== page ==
Police Officers, are no longer in "regular police mode", they went from just patrolling using batons, to having heavy ammunition, and shields that
can hold back a bear. With signs in metropolitan areas, warning of "See Something Say Something" you cant help but to be wary of everyone.
A Decade After 9/11, Police Departments Are Increasingly Militarized
Something that we all know is that a change in outfit, can change someones attitude. Between paranoia, t.v, video games, and reports of fear and
anxiety all around you, can you imagine if you had a gun as well?
New York magazine reported some telling figures last month on how delayed-notice search warrants -- also known as "sneak-and-peek" warrants
-- have been used in recent years. Though passed with the PATRIOT Act and justified as a much-needed weapon in the war on terrorism, the
sneak-and-peek was used in a terror investigation just 15 times between 2006 and 2009. In drug investigations, however, it was used more than 1,600
times during the same period.
It's a familiar storyline. In the 10 years since the terror attacks of September 11, 2001, the government has claimed a number of new policing powers
in the name of protecting the country from terrorism, often at the expense of civil liberties. But once claimed, those powers are overwhelmingly used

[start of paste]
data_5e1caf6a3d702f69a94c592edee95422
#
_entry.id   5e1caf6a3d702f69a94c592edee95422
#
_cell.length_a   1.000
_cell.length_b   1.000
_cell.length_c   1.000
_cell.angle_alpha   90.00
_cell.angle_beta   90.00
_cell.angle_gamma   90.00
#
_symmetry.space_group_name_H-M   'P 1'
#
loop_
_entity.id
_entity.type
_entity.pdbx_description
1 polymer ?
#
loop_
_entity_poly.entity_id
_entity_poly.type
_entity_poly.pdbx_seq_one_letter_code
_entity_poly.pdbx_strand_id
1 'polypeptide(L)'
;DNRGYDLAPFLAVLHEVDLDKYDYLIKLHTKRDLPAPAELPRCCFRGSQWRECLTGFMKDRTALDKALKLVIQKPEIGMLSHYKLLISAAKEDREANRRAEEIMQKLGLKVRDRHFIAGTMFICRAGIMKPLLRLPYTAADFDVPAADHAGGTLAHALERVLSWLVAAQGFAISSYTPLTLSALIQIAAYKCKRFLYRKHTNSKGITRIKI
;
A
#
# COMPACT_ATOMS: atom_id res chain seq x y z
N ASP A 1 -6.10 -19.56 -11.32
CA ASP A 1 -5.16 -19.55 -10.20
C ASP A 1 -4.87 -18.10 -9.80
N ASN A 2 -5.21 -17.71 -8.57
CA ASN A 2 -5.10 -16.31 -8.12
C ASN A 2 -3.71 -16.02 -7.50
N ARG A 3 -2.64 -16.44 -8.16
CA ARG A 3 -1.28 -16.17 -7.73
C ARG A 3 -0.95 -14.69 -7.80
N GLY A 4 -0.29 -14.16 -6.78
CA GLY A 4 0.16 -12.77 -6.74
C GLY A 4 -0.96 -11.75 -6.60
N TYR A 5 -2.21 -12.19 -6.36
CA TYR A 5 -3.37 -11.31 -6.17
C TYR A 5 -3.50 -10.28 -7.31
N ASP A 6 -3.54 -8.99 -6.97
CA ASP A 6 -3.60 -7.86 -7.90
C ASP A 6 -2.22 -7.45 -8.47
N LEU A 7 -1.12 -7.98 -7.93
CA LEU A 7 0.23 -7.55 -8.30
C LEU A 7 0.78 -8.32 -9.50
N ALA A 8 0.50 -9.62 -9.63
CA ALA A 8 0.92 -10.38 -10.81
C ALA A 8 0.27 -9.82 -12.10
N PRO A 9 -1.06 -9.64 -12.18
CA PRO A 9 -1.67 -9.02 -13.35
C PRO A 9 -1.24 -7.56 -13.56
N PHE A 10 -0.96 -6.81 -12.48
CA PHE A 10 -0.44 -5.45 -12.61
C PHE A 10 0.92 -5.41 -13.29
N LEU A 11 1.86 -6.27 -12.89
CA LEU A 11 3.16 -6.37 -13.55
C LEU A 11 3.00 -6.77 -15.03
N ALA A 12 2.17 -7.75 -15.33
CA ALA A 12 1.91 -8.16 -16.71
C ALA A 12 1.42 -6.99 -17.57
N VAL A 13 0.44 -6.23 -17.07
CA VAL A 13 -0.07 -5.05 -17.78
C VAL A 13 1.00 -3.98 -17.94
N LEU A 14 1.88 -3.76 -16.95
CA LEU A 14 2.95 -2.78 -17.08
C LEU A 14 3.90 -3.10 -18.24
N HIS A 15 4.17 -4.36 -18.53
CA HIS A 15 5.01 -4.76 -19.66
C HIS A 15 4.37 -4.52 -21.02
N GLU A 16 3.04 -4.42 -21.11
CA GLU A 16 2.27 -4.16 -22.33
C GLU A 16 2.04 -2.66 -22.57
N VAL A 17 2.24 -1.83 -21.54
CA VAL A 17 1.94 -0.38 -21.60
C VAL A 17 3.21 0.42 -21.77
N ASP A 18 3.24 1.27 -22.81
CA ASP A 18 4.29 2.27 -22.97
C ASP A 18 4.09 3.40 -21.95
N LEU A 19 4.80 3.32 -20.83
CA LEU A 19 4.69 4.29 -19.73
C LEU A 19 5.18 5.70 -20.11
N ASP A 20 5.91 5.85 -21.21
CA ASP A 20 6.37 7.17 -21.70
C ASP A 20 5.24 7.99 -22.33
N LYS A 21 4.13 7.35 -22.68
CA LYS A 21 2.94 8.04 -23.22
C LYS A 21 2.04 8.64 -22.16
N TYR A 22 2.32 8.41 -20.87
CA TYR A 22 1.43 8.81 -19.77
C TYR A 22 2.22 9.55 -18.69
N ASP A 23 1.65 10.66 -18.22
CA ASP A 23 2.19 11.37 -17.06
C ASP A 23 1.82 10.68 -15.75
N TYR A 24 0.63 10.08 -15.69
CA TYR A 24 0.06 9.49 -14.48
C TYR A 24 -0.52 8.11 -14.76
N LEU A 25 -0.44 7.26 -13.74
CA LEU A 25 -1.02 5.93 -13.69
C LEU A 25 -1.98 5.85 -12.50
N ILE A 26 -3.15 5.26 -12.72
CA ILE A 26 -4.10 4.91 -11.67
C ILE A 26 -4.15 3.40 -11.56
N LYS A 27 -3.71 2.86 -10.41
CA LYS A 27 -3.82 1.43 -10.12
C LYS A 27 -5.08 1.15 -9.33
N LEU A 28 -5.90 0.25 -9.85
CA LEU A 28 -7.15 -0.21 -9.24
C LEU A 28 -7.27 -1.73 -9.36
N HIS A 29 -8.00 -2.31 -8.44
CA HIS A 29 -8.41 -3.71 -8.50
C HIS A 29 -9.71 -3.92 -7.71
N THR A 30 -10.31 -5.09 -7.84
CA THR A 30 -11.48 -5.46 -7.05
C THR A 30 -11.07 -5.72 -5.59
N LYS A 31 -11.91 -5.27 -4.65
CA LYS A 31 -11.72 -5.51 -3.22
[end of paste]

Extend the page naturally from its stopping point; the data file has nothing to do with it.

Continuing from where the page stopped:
in the war on drugs. Nowhere is this more clear than in the continuing militarization of America's police departments.
Though this is from back in 1994 this is a sub-course with explanations and multiple choice questions when dealing with the public. This may also give
a clue to what is going on in the minds of those that may have actually looked for a career in helping others, and had their minds changed by examples
With having the knowledge of how and why, we can move ahead. I would love to just say that all of these men and women are just brutal, malicious, and
frankly murderous people, but when you see that there is more at play it makes it, not easier, but more understood.
You dont just walk into a police station and sign up, and get a gun and a badge, you have to be "trained", to be who they want you to be when you
graduate from the academy!!